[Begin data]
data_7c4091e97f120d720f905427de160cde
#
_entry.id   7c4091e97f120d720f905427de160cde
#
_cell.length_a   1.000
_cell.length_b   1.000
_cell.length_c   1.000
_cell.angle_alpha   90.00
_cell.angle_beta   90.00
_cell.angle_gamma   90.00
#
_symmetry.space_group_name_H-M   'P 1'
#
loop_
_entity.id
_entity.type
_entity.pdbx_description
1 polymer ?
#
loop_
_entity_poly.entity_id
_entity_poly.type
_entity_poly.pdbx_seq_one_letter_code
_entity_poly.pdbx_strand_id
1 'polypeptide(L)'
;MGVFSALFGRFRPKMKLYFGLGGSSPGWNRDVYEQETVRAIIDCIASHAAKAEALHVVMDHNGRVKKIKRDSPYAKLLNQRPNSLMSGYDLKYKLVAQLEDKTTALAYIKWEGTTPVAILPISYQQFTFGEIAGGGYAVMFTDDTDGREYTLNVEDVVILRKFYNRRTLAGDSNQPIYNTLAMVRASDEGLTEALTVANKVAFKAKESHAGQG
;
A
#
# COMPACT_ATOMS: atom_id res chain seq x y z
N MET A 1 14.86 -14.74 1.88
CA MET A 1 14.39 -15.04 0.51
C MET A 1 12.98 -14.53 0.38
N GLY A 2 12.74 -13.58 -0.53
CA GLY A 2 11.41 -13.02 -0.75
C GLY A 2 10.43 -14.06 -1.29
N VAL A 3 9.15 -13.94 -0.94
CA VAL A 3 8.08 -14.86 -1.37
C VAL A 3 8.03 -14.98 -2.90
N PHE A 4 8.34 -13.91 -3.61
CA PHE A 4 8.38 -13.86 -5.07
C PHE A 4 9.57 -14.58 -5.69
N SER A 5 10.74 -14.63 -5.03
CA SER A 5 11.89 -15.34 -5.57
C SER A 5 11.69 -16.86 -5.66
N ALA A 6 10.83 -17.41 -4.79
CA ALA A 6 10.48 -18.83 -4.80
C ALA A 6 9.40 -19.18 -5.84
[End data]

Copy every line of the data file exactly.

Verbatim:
data_7c4091e97f120d720f905427de160cde
#
_entry.id   7c4091e97f120d720f905427de160cde
#
_cell.length_a   1.000
_cell.length_b   1.000
_cell.length_c   1.000
_cell.angle_alpha   90.00
_cell.angle_beta   90.00
_cell.angle_gamma   90.00
#
_symmetry.space_group_name_H-M   'P 1'
#
loop_
_entity.id
_entity.type
_entity.pdbx_description
1 polymer ?
#
loop_
_entity_poly.entity_id
_entity_poly.type
_entity_poly.pdbx_seq_one_letter_code
_entity_poly.pdbx_strand_id
1 'polypeptide(L)'
;MGVFSALFGRFRPKMKLYFGLGGSSPGWNRDVYEQETVRAIIDCIASHAAKAEALHVVMDHNGRVKKIKRDSPYAKLLNQRPNSLMSGYDLKYKLVAQLEDKTTALAYIKWEGTTPVAILPISYQQFTFGEIAGGGYAVMFTDDTDGREYTLNVEDVVILRKFYNRRTLAGDSNQPIYNTLAMVRASDEGLTEALTVANKVAFKAKESHAGQG
;
A
#
# COMPACT_ATOMS: atom_id res chain seq x y z
N MET A 1 14.86 -14.74 1.88
CA MET A 1 14.39 -15.04 0.51
C MET A 1 12.98 -14.53 0.38
N GLY A 2 12.74 -13.58 -0.53
CA GLY A 2 11.41 -13.02 -0.75
C GLY A 2 10.43 -14.06 -1.29
N VAL A 3 9.15 -13.94 -0.94
CA VAL A 3 8.08 -14.86 -1.37
C VAL A 3 8.03 -14.98 -2.90
N PHE A 4 8.34 -13.91 -3.61
CA PHE A 4 8.38 -13.86 -5.07
C PHE A 4 9.57 -14.58 -5.69
N SER A 5 10.74 -14.63 -5.03
CA SER A 5 11.89 -15.34 -5.57
C SER A 5 11.69 -16.86 -5.66
N ALA A 6 10.83 -17.41 -4.79
CA ALA A 6 10.48 -18.83 -4.80
C ALA A 6 9.40 -19.18 -5.84